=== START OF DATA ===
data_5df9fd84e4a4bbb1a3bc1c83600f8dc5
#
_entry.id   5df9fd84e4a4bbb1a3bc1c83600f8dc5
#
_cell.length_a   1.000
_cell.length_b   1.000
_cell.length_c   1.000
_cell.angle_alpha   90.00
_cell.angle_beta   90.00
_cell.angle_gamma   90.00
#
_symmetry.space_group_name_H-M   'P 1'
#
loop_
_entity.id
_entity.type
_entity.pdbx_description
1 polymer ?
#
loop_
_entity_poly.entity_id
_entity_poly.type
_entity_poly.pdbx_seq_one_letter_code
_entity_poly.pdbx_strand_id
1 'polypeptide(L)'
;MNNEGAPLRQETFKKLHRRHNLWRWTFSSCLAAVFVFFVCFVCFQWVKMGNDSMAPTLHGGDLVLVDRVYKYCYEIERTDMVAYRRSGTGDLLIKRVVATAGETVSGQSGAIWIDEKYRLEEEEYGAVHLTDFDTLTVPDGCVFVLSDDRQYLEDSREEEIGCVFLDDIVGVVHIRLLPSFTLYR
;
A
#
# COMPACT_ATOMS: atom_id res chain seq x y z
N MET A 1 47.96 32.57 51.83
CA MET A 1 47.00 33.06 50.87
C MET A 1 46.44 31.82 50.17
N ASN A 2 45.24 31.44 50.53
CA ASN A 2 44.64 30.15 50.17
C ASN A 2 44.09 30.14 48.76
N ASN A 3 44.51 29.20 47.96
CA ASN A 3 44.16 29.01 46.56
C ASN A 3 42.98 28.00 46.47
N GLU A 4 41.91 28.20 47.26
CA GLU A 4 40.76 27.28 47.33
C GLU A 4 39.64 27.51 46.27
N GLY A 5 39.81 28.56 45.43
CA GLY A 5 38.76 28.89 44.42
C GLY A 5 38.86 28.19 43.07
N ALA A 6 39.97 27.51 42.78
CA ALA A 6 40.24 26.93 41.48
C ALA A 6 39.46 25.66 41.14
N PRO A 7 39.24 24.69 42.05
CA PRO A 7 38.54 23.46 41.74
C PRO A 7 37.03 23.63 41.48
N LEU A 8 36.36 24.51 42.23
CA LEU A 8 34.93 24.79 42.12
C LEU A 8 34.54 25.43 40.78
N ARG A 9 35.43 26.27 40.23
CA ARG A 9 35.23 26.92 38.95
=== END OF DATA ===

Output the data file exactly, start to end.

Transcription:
data_5df9fd84e4a4bbb1a3bc1c83600f8dc5
#
_entry.id   5df9fd84e4a4bbb1a3bc1c83600f8dc5
#
_cell.length_a   1.000
_cell.length_b   1.000
_cell.length_c   1.000
_cell.angle_alpha   90.00
_cell.angle_beta   90.00
_cell.angle_gamma   90.00
#
_symmetry.space_group_name_H-M   'P 1'
#
loop_
_entity.id
_entity.type
_entity.pdbx_description
1 polymer ?
#
loop_
_entity_poly.entity_id
_entity_poly.type
_entity_poly.pdbx_seq_one_letter_code
_entity_poly.pdbx_strand_id
1 'polypeptide(L)'
;MNNEGAPLRQETFKKLHRRHNLWRWTFSSCLAAVFVFFVCFVCFQWVKMGNDSMAPTLHGGDLVLVDRVYKYCYEIERTDMVAYRRSGTGDLLIKRVVATAGETVSGQSGAIWIDEKYRLEEEEYGAVHLTDFDTLTVPDGCVFVLSDDRQYLEDSREEEIGCVFLDDIVGVVHIRLLPSFTLYR
;
A
#
# COMPACT_ATOMS: atom_id res chain seq x y z
N MET A 1 47.96 32.57 51.83
CA MET A 1 47.00 33.06 50.87
C MET A 1 46.44 31.82 50.17
N ASN A 2 45.24 31.44 50.53
CA ASN A 2 44.64 30.15 50.17
C ASN A 2 44.09 30.14 48.76
N ASN A 3 44.51 29.20 47.96
CA ASN A 3 44.16 29.01 46.56
C ASN A 3 42.98 28.00 46.47
N GLU A 4 41.91 28.20 47.26
CA GLU A 4 40.76 27.28 47.33
C GLU A 4 39.64 27.51 46.27
N GLY A 5 39.81 28.56 45.43
CA GLY A 5 38.76 28.89 44.42
C GLY A 5 38.86 28.19 43.07
N ALA A 6 39.97 27.51 42.78
CA ALA A 6 40.24 26.93 41.48
C ALA A 6 39.46 25.66 41.14
N PRO A 7 39.24 24.69 42.05
CA PRO A 7 38.54 23.46 41.74
C PRO A 7 37.03 23.63 41.48
N LEU A 8 36.36 24.51 42.23
CA LEU A 8 34.93 24.79 42.12
C LEU A 8 34.54 25.43 40.78
N ARG A 9 35.43 26.27 40.23
CA ARG A 9 35.23 26.92 38.95